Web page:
This back loop also has a designated direction for riding. If everyone rides it clockwise, the fun on the windy descent won’t endanger others ascending.

Storr’s Pond Cyclocross Course

MODERATE ride (5 minutes from Oak Hill) — requires dismounts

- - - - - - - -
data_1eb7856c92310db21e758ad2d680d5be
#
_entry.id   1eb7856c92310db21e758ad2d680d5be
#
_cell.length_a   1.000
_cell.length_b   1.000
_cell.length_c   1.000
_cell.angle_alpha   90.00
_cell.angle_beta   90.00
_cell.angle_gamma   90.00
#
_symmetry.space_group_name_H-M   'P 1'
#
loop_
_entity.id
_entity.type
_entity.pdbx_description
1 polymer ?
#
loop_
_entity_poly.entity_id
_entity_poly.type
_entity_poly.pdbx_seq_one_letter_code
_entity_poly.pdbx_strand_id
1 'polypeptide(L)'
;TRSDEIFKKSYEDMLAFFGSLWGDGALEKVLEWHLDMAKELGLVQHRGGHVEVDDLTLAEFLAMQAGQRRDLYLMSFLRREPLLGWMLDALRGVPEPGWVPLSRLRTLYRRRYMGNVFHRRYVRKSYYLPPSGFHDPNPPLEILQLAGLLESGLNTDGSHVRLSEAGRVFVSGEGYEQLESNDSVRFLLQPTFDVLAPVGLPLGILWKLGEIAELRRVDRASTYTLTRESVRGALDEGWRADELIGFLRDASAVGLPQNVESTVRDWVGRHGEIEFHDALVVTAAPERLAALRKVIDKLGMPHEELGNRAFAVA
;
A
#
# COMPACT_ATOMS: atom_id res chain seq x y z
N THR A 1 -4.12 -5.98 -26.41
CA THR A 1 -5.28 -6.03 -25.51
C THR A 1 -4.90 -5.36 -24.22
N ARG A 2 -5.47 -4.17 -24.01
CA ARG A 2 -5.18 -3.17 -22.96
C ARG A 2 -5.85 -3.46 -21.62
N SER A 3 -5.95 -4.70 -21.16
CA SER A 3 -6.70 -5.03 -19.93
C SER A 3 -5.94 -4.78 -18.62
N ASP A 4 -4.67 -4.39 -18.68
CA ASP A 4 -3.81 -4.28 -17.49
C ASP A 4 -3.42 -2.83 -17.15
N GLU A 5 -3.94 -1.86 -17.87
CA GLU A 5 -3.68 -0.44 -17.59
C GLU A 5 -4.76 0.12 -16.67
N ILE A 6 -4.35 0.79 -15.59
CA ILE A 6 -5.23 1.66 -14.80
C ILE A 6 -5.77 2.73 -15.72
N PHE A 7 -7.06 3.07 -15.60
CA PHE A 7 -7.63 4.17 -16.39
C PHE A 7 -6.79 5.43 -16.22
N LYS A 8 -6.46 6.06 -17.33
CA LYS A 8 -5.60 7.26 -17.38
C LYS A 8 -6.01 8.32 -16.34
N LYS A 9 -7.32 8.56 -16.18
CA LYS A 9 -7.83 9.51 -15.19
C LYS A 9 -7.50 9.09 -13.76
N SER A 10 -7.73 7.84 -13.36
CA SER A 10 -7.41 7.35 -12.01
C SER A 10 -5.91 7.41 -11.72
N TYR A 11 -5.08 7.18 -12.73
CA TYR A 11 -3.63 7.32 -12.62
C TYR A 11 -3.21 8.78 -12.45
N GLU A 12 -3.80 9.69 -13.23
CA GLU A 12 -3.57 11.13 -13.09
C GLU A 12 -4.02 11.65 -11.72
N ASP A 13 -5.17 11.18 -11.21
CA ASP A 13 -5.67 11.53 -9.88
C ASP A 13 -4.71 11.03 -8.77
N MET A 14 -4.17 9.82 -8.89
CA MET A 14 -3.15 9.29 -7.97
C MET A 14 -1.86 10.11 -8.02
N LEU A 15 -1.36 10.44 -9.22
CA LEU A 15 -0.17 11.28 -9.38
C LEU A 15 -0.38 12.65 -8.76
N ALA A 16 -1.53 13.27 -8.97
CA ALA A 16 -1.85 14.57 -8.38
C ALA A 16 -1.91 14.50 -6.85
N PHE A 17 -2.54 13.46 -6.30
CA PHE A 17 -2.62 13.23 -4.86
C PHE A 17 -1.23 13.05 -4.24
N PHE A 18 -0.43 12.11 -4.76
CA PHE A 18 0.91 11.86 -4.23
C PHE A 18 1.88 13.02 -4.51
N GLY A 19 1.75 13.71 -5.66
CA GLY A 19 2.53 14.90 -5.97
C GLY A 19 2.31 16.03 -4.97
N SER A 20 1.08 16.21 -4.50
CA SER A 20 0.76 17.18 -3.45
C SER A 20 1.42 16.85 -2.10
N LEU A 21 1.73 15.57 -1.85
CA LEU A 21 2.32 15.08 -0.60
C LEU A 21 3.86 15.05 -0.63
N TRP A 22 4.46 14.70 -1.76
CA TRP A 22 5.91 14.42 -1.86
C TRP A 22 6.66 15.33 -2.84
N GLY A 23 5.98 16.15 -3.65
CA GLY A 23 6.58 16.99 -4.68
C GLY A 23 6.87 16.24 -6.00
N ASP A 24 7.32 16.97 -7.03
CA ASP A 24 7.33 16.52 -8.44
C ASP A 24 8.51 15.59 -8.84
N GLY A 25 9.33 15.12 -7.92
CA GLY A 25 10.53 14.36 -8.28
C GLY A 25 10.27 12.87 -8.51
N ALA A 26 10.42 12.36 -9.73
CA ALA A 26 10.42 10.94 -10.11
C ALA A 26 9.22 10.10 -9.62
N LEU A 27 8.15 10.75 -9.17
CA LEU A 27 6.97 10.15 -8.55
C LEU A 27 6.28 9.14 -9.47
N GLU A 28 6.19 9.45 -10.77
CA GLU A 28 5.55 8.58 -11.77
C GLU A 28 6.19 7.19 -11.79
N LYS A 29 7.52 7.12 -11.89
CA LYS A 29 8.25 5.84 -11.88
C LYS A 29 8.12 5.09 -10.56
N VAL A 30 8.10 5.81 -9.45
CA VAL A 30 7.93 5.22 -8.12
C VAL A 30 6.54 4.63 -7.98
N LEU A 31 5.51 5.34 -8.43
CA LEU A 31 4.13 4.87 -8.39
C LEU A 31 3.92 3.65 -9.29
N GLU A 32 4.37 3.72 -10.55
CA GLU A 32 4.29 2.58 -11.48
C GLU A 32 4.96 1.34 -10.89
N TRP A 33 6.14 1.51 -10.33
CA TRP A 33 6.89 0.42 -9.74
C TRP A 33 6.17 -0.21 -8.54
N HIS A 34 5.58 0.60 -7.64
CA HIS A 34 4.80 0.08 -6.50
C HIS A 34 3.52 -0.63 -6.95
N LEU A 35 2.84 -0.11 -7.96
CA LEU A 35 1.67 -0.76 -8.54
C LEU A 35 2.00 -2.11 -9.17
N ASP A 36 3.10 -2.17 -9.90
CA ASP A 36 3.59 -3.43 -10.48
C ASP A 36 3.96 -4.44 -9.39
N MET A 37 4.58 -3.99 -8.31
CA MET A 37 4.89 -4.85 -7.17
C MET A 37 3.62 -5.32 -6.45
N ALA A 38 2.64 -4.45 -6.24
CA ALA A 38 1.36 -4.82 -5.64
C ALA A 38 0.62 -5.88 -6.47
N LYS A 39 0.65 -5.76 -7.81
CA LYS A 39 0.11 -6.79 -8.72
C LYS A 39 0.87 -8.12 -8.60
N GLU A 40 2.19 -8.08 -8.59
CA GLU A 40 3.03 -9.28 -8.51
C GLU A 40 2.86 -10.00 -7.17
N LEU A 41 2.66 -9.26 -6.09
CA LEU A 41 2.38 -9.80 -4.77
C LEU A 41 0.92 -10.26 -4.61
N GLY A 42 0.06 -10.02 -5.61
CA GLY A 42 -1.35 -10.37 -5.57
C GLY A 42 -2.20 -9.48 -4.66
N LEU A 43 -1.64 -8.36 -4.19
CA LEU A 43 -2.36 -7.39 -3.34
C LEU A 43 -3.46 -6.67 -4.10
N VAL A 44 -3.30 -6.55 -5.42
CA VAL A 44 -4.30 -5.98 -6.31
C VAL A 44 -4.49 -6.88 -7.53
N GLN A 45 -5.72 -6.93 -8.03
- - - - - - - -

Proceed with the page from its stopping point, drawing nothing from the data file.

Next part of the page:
Start/finish on the pavement in front of the tennis courts heading towards the pond. Follow the road around to the left up the hill. Right after it turns to gravel, turn left and shoulder your bike up a short, steep two-tiered run which leads to a couple of campsites at the top of a little ridge. Remount and take a hairpin right turn down the wide, loose path back to the gravel road, which you take a sharp left on. Ride about 400 meters up a shallow climb and take a right and ride up a little bit more. This might be called the “printing press loop”. It goes downhill through a very dangerous and narrow cut-off around a tree (that fell on the sharp right downhill turn). You are now on a fast, rougher and narrower trail with a couple gullies and fallen logs, two of which are significant enough to warrant dismounts. This opens into the corner of a field with a volleyball net, called area five. There is a bathroom here. Ride across the field to the far right corner, get on the end of the pavement, and follow it until you take a right about 500 meters up. You will have to run up through the woods. This is a long run. You remount and get back on the gravel road going straight downhill. Ride down maybe 300m, and when the phone poles end take a left down a little embankment and around a tree. The turn is across from where you turned left for the first run up. After going around the trees at the campsite and making a little slalom of it, go across the grass field, jump over one of the logs on its edge, and turn left going down the hill on the road. Stay left through the parking lots and go across the footbridge at the end, then across the little campsite and over to the left and through the clearing in the bushes. This takes you up a small rise where there used to be a hurdle, so I usually dismount and run up it, too. Remount, ride down to the right, and you’re on the road again. Follow it to the right across the bridge and you’re back where you started. It should take five to seven minutes all told.